In Euclidean Geometry, two non-coplanar lines are two lines in 3-dimensional space for which no single plane contains allpoints in both lines. For any two lines in three dimensional space, there is always at least one plane that contains all points in one line and at least one point in the other line. But there is not always (in fact it's quite rare) that any plane will contain all points in both lines. When it happens, there is only one such plane for any two distinct lines. Note that, any two lines in 3-dimensional space that intersect each other mustbe coplanar. Also, any two lines in 3-dimensional space that are parallel to each other must also be coplanar. So, in order to be non-coplanar, two lines in 3-dimensional space must a) not intersect each other at any point, and b) not be parallel to each other. (As it turns out, this dual condition is not only necessary, but sufficient for non-coplanarity.) Also note that, as a test for coplanarity of two lines, you need only test two points on each line, for a total of four points, because all points on a single line are, by definition, on the same plane. In fact, all you really have to do is test a single point on one line against three other points (one on the same line and two on the other line), because, by definition, any three points in 3-dimensional space are on the same plane. For example, consider any two distinct points on line m (A and B), and any two distinct points on line l (C and D). Points A and B are obviously coplanar because they are colinear (in fact, they are coplanar in the infinite number of planes that contain this line). Point C on line l is also coplanar with points A and B, because by definition, any 3 non-colinear points in 3-dimensional space define a plane (however, if point C is not on line m, the number of planes that contain all three points is immediately reduced from infinity to one). So the coplanarity test for the first three points is trivial - they are coplanar no matter what. However, it is not at all certain that point D will be on the same plane as points A, B, and C. In fact, for any two random lines in 3-dimensional space, the probability that the four points (two on each line) are coplanar is inifinitesimally small. But, if the fourth point, the one not used to define the plane, is nevertheless coplanar with the three points that define the plane, then lines l and m are coplanar. Note that, though I specified that points A and B on line m must be distinct, and that points C and D on line l must be distinct, I did not specify that C and D must both be distinct from both A and B. That is because, if, for example, A and C are the same (not distinct) point, then, obviously, lines m and l intersect, at point A, which is the same as point C. If this is the case, then the question of whether D is on the same plane as A, B, and C is trivial, because you really only have 3 distinct points, and any three distinct points alwaysshare a plane. That is why intersecting lines (lines that share a single point) are always coplanar. But you're asking about non-coplanar lines. So, basically, if any point on either of the two lines is not coplanar with the other three points (one on the same line and two on the other line), then the lines are non-coplanar.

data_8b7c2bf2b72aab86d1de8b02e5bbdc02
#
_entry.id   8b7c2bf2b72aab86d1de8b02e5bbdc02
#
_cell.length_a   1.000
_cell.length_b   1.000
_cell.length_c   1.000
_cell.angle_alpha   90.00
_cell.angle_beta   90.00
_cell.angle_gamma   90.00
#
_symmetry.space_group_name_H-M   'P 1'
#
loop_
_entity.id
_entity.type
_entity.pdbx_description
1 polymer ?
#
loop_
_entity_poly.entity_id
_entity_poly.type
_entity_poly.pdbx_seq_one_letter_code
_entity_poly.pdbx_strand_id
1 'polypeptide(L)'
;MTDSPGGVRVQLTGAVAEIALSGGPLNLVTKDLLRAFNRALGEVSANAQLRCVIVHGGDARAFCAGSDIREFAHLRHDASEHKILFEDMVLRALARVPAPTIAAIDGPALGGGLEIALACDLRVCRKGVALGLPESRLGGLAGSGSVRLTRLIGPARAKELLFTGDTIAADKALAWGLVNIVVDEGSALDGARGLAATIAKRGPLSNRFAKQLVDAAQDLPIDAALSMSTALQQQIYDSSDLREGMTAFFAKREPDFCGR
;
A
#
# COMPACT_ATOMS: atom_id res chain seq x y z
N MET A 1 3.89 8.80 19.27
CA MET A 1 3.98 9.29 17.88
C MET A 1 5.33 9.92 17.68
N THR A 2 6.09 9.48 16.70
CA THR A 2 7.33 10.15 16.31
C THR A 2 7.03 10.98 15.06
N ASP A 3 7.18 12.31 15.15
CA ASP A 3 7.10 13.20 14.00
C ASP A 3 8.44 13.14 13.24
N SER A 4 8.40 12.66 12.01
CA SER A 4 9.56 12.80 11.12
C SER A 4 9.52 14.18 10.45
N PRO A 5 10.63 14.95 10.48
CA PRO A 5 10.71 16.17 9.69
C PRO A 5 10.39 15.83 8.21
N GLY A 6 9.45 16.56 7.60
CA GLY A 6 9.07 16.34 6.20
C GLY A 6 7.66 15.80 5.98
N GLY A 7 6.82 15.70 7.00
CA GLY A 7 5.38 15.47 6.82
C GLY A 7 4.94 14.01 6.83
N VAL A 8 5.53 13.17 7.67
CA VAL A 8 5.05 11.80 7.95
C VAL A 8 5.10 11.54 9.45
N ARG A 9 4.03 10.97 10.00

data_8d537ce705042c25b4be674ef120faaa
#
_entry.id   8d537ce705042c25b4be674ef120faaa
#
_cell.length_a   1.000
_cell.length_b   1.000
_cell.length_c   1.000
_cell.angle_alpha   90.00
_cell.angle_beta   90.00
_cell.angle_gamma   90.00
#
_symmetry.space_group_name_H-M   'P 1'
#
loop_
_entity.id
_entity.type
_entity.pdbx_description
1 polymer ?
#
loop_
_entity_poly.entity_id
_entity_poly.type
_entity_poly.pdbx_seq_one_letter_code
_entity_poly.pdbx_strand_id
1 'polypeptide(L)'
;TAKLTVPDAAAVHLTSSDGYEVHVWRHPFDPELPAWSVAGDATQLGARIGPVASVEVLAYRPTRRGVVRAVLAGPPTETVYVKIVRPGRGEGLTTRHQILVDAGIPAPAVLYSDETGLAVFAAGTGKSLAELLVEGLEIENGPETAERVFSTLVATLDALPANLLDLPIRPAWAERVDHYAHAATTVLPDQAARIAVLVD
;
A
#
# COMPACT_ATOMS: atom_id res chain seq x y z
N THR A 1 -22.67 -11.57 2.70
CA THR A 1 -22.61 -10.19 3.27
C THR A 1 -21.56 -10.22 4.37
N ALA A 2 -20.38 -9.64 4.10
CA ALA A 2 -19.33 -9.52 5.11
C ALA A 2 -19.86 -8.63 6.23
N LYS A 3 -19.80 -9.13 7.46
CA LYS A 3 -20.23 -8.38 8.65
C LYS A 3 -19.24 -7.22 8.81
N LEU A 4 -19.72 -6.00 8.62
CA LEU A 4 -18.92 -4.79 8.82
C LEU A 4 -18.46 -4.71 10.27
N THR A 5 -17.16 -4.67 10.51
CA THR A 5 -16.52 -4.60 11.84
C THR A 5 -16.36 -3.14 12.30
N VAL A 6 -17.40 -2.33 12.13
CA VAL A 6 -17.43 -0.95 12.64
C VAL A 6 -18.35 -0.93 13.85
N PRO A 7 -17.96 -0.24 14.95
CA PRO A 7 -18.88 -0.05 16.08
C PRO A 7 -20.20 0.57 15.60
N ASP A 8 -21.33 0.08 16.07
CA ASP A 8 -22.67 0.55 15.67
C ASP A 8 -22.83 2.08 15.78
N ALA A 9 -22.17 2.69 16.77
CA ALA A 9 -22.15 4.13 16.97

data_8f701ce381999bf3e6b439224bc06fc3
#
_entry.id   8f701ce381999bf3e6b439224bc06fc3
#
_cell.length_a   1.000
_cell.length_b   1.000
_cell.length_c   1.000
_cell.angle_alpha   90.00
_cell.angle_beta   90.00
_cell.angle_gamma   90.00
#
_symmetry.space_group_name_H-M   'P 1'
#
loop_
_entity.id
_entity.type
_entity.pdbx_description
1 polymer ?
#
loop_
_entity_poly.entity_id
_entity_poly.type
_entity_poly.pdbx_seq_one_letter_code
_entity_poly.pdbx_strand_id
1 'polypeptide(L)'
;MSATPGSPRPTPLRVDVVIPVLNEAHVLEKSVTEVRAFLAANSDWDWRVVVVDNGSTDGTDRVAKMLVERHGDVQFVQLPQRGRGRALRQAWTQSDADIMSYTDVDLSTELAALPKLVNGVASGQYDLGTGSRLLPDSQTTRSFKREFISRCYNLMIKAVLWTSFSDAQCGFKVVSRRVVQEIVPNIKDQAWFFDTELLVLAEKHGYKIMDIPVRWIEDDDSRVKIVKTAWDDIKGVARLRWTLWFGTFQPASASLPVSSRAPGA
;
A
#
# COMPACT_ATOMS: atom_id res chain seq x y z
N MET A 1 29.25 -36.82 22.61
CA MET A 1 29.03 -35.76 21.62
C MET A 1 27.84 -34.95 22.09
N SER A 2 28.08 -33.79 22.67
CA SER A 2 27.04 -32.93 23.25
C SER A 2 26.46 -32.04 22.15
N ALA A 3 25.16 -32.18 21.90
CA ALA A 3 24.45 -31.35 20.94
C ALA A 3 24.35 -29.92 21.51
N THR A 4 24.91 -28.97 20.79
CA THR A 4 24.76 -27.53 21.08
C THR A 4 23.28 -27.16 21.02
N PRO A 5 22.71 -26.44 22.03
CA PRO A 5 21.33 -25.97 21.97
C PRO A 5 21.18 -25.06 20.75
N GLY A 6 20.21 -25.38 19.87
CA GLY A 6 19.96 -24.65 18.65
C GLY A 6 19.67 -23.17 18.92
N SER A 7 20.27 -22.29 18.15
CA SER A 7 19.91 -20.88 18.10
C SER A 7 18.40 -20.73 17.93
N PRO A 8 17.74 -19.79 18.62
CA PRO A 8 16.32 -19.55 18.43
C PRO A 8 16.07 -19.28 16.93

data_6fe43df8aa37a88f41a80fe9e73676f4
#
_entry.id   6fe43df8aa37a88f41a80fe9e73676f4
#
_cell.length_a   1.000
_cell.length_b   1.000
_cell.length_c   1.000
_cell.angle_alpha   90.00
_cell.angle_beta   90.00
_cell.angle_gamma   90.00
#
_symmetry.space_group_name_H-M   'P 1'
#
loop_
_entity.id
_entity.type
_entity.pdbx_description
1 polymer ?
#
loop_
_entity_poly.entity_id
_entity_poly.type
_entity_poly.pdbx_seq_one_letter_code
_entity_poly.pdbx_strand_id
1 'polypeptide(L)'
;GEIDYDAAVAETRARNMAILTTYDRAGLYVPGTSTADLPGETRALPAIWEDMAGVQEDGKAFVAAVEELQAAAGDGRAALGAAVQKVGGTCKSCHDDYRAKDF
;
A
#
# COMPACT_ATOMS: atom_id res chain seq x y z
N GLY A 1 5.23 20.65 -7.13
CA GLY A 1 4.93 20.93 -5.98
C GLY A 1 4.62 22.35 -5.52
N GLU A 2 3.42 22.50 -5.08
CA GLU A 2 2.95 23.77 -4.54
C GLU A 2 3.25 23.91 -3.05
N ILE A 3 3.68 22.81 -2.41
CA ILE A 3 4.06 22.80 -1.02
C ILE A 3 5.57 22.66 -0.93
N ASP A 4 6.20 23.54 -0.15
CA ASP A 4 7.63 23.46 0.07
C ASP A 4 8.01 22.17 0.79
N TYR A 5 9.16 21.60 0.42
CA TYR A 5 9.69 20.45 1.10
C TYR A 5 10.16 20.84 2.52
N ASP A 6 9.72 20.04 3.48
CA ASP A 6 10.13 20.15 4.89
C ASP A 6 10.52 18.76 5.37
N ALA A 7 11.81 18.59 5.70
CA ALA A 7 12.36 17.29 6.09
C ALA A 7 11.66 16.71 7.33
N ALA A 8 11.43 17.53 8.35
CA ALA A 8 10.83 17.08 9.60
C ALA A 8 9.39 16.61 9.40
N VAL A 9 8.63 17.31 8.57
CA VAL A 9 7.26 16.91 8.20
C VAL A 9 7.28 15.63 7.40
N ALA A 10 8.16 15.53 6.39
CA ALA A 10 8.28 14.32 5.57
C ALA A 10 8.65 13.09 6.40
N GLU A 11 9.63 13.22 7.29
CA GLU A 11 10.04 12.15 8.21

If there are no common points but both lines lie n the same plane they are considered "coplanar points"

Points do not extend, lines do.

The intersection of two distinct planes is a line. The set of common points in the line lies in both planes.

Yes it does have both female and male

the answer is 1

One.

points, lines and planes. points are always represented by a dot lines has extend in both direction and planes extend in all direction. this is true !

Yes

One.

No. The circular shape makes it impossible to have parallel lines just as you cannot have parallel lines in a circle that both reach the length of the diameter of the said circle.